The funds of the college are aided by a grant from government of £400 per annum, to continue until the six livings presented to the college shall produce £950, which it was calculated would, with the fees, meet the yearly expenditure of the college: the total annual receipts are about £3000. A sum of £500 has been presented to the college by Mrs. Burgess, the lady of the late bishop, towards the erection of a suitable room, connected with the library, to receive the 9000 volumes bequeathed to it by her husband. Of the funds yet unappropriated, but which it is intended shall form a fund for repairs, are, a sum of £1296 consols., the balance remaining of the buildingfund, after the erection of the college; and a bequest of £500 by the late Lord de Dunstanville, for the use of the institution.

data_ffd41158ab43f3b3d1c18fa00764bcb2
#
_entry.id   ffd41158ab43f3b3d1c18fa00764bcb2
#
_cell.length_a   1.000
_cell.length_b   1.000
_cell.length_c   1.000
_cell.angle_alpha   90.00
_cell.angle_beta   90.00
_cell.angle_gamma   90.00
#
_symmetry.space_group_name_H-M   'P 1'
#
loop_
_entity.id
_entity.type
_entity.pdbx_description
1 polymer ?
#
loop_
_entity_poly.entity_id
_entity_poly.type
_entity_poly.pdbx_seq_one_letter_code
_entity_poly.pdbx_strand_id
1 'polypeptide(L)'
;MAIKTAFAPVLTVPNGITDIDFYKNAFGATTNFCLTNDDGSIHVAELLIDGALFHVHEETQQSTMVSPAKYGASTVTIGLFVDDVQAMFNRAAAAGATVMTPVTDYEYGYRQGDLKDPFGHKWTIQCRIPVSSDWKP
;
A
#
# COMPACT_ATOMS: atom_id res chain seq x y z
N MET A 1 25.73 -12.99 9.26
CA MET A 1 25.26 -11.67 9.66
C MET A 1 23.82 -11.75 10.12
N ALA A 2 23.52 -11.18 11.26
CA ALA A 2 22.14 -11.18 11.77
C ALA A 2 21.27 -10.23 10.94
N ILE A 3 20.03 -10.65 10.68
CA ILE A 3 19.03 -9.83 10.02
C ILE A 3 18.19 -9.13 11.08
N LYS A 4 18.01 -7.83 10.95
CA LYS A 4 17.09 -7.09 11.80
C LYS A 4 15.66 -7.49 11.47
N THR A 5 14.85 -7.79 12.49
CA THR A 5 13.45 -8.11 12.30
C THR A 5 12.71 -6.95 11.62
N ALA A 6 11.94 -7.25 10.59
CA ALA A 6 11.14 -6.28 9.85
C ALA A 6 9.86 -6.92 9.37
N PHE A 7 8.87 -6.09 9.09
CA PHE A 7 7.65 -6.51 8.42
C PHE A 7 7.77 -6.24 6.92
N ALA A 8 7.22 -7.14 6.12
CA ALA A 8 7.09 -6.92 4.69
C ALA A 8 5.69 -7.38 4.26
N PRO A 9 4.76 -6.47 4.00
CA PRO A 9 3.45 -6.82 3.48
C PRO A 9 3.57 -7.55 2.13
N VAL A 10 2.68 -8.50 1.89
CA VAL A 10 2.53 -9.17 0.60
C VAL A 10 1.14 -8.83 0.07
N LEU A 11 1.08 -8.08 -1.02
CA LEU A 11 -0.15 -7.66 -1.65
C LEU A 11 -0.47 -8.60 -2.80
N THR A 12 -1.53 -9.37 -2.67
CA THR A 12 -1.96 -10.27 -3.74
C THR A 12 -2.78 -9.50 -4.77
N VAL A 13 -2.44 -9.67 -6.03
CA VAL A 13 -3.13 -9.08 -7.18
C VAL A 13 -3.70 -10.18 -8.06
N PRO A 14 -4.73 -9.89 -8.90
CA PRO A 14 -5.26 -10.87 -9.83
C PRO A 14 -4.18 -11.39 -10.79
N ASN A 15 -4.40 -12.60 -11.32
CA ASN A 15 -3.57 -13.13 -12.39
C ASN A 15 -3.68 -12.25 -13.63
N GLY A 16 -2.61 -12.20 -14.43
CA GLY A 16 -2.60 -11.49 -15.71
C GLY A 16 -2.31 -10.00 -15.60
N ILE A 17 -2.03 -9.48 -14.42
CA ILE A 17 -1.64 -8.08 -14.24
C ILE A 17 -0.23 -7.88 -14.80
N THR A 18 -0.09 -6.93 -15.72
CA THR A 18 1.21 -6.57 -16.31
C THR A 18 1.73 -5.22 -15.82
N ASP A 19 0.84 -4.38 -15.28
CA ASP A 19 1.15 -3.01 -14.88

Students may obtain a testimonial after a residence of four years, the first two and a half of which are chiefly devoted to classical learning, logic as read at Oxford, and the six books of Euclid; after this the students undergo an examination, when, if found to have acquired a sufficient proficiency, they are advanced to the divinity class, in which they continue for the remainder of the term, employed in theological reading and the study of Hebrew, but at the same time attending the lectures of the first division to preserve their classical acquirements. Each member of the divinity class is required every week to furnish an analysis of some portion of Bishop Burnett's work on the Articles, and the students from Wales to compose themes in the Welsh language; and all in succession are expected to deliver an essay in English on a subject furnished by the principal, before the whole of the members on Saturdays, in the college hall. The course of chapel service is performed alternately in Welsh and English, by the divinity students in rotation, being limited to a selection from the prayers of the liturgy, and a chapter of the Bible, morning and evening; on Sundays two full services are read, and a sermon preached after each by one of the heads of the college. The time for residence each year embraces between seven and eight months, forming two terms, one commencing on the 1st of March, and the other on the Friday before Michaelmas. The fees for tuition are £12. 12. per annum, for rent £5, and the general annual expense seldom exceeds £48, but each student is expected to make a deposit of £15 at the commencement as caution money; to pay a guinea as a matriculation fee; to provide himself with an academic dress, and to furnish his apartment. The college is open to all who can pass a certain examination, but it is intended to benefit peculiarly the inhabitants of the principality. In connexion with it is a good grammar-school.